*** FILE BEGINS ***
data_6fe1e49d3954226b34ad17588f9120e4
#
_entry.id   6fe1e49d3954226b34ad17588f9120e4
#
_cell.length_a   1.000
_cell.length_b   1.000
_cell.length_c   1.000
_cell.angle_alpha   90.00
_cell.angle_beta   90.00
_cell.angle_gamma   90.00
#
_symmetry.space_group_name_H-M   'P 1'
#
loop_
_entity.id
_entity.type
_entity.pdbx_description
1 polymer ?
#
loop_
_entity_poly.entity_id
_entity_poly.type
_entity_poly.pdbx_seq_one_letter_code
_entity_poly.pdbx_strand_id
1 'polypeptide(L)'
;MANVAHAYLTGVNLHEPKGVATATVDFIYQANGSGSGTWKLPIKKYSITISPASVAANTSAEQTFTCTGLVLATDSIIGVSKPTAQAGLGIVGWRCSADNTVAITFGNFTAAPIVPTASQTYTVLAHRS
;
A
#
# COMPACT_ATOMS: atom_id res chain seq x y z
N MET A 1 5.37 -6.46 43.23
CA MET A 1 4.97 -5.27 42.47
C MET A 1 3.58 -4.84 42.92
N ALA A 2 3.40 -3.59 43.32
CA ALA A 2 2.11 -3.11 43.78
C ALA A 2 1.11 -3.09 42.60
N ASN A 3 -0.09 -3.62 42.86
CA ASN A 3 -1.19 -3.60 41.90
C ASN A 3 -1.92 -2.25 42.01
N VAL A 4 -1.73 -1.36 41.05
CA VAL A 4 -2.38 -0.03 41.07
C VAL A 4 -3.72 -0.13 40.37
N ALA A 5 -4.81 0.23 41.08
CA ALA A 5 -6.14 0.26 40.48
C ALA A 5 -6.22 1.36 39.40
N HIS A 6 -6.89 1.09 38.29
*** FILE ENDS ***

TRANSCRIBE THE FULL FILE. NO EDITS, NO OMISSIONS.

data_6fe1e49d3954226b34ad17588f9120e4
#
_entry.id   6fe1e49d3954226b34ad17588f9120e4
#
_cell.length_a   1.000
_cell.length_b   1.000
_cell.length_c   1.000
_cell.angle_alpha   90.00
_cell.angle_beta   90.00
_cell.angle_gamma   90.00
#
_symmetry.space_group_name_H-M   'P 1'
#
loop_
_entity.id
_entity.type
_entity.pdbx_description
1 polymer ?
#
loop_
_entity_poly.entity_id
_entity_poly.type
_entity_poly.pdbx_seq_one_letter_code
_entity_poly.pdbx_strand_id
1 'polypeptide(L)'
;MANVAHAYLTGVNLHEPKGVATATVDFIYQANGSGSGTWKLPIKKYSITISPASVAANTSAEQTFTCTGLVLATDSIIGVSKPTAQAGLGIVGWRCSADNTVAITFGNFTAAPIVPTASQTYTVLAHRS
;
A
#
# COMPACT_ATOMS: atom_id res chain seq x y z
N MET A 1 5.37 -6.46 43.23
CA MET A 1 4.97 -5.27 42.47
C MET A 1 3.58 -4.84 42.92
N ALA A 2 3.40 -3.59 43.32
CA ALA A 2 2.11 -3.11 43.78
C ALA A 2 1.11 -3.09 42.60
N ASN A 3 -0.09 -3.62 42.86
CA ASN A 3 -1.19 -3.60 41.90
C ASN A 3 -1.92 -2.25 42.01
N VAL A 4 -1.73 -1.36 41.05
CA VAL A 4 -2.38 -0.03 41.07
C VAL A 4 -3.72 -0.13 40.37
N ALA A 5 -4.81 0.23 41.08
CA ALA A 5 -6.14 0.26 40.48
C ALA A 5 -6.22 1.36 39.40
N HIS A 6 -6.89 1.09 38.29